Jock itch is a fungal skin infection that causes an itchy rash in warm, moist areas of the body. The rash often affects the groin and inner thighs and may be shaped like a ring. The condition is also called tinea cruris.
Jock itch gets its name because it's common in athletes. It's also common in people who sweat a lot. The condition can range from mild to serious. It usually clears up in 1 to 3 weeks with antifungal creams and self care.
Symptoms of jock itch are:
- A spreading rash that begins in the crease of the groin and moves down the upper thigh and buttocks.
- A rash whose center tends to clear as the rash spreads.
- A rash that may be full or partially ring shaped.
- A rash bordered with small blisters.
- Scaly skin.
- A rash that might be red, brown, purple or gray depending on your skin color.
When to see a doctor
See your doctor if your rash is painful or you develop a fever. And seek medical care if the rash hasn't improved after a week of self-care with the type of antifungal product you can get without a prescription. Also seek medical care if the rash hasn't cleared up fully after three weeks of treatment.
Jock itch is caused by fungi that thrive in warm, moist areas of the body. Jock itch is often caused by the same organism that causes athlete's foot. The rash can spread from person to person with skin contact or from sharing contaminated towels or clothing. You can also spread an infection from the foot to groin by way of the hands or a towel.
You're at greater risk of jock itch if you:
- Are male.
- Are a teen or young adult.
- Wear underwear, jeans or other clothing that's tight.
- Sweat heavily.
- Have a weak immune system.
- Have athlete's foot.
Tips for reducing the risk of jock itch include:
- Stay dry. Keep the groin area and inner thighs dry by drying with a clean towel after showering or exercising. Dry your feet last to avoid spreading athlete's foot to the groin area.
- Wear clean clothes. Change your underwear at least once a day or more often if you sweat a lot. It helps to wear underwear made of cotton or other fabric that breathes and keeps the skin drier. Wash workout clothes after each use.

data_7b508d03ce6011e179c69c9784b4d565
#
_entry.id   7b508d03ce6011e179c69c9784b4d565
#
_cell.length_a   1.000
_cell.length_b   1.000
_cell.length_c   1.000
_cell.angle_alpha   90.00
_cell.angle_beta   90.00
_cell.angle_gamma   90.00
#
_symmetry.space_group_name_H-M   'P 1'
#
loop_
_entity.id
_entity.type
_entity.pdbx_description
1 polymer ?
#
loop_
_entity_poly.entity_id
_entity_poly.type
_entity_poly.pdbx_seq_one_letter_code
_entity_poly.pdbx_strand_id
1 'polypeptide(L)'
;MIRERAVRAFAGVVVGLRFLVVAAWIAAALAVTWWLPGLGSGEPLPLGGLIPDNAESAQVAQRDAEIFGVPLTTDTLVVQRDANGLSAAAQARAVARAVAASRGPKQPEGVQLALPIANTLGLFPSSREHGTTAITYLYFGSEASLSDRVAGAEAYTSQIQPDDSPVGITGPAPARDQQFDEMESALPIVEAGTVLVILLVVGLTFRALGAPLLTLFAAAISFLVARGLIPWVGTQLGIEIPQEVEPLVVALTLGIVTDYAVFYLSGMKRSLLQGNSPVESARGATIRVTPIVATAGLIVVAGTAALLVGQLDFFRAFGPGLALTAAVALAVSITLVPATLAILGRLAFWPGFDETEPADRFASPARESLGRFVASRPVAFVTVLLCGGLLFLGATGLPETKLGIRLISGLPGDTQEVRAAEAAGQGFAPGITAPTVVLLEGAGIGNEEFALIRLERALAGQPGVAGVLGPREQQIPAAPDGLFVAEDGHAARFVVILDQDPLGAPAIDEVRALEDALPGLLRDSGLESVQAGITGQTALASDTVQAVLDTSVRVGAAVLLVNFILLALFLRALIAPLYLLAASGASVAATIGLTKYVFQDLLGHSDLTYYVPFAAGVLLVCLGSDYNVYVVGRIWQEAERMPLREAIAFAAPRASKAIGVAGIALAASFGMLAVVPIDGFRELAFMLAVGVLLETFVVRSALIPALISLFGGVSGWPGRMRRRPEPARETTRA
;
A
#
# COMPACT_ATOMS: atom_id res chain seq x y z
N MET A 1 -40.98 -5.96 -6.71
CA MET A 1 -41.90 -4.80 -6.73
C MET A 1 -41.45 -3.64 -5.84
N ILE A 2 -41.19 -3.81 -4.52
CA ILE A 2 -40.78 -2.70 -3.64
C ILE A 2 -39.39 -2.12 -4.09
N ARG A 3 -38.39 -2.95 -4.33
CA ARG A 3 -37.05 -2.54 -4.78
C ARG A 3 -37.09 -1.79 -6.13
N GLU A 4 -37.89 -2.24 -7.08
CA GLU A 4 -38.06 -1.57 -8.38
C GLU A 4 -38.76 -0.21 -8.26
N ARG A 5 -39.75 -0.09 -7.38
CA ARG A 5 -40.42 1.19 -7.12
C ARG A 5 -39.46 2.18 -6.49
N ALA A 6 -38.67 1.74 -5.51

- Find the correct fit. Choose underwear, athletic supporters and sports uniforms that fit well. Tight-fitting clothes can chafe your skin and up the risk of jock itch. Try wearing boxer shorts rather than briefs.
- Don't share personal items. Don't let others use your clothing, towels or other personal items. Don't borrow such items from others.
- Treat or prevent athlete's foot. Control athlete's foot to prevent its spread to the groin. Prevent athlete's foot by wearing waterproof footwear around public pools and in showers and locker rooms.
Your doctor will likely be able to diagnose jock itch by looking at the rash. If the diagnosis isn't certain, your doctor may take a skin scraping from the affected area for testing in a lab.
For mild jock itch, your doctor may suggest using an antifungal ointment, cream or gel that you can get without a prescription. Continue to apply the medicine for at least a week after the rash clears up.
Severe jock itch or a rash that doesn't improve with nonprescription medicine may need prescription-strength creams, ointments or pills, or a combination of these products.
If you also have athlete's foot, it's usually treated at the same time as jock itch to reduce the risk of either rash coming back.
Preparing for an appointment
Your primary care provider or a skin specialist (dermatologist) can diagnose jock itch. Here are some tips to help you get ready for your appointment.
What you can do
Before your appointment, you might want to list of questions to ask your doctor. Examples include:
- What's the most likely cause of my symptoms?
- Are tests needed to confirm the diagnosis?
- What treatments are available?
- Is this condition temporary or long lasting?
- Is there a generic alternative to the medicine you're prescribing?
- What can I do to prevent the infection from spreading?
- What skin care routines do you recommend while the condition heals?
What to expect from your doctor
Your health care provider is likely to ask you a number of questions, such as:
- When did you first notice your symptoms?
- What did the rash look like when it first started?
- Have you had this type of rash in the past?
- Is the rash painful or itchy?
- Have you used any medications on it already? If so, what?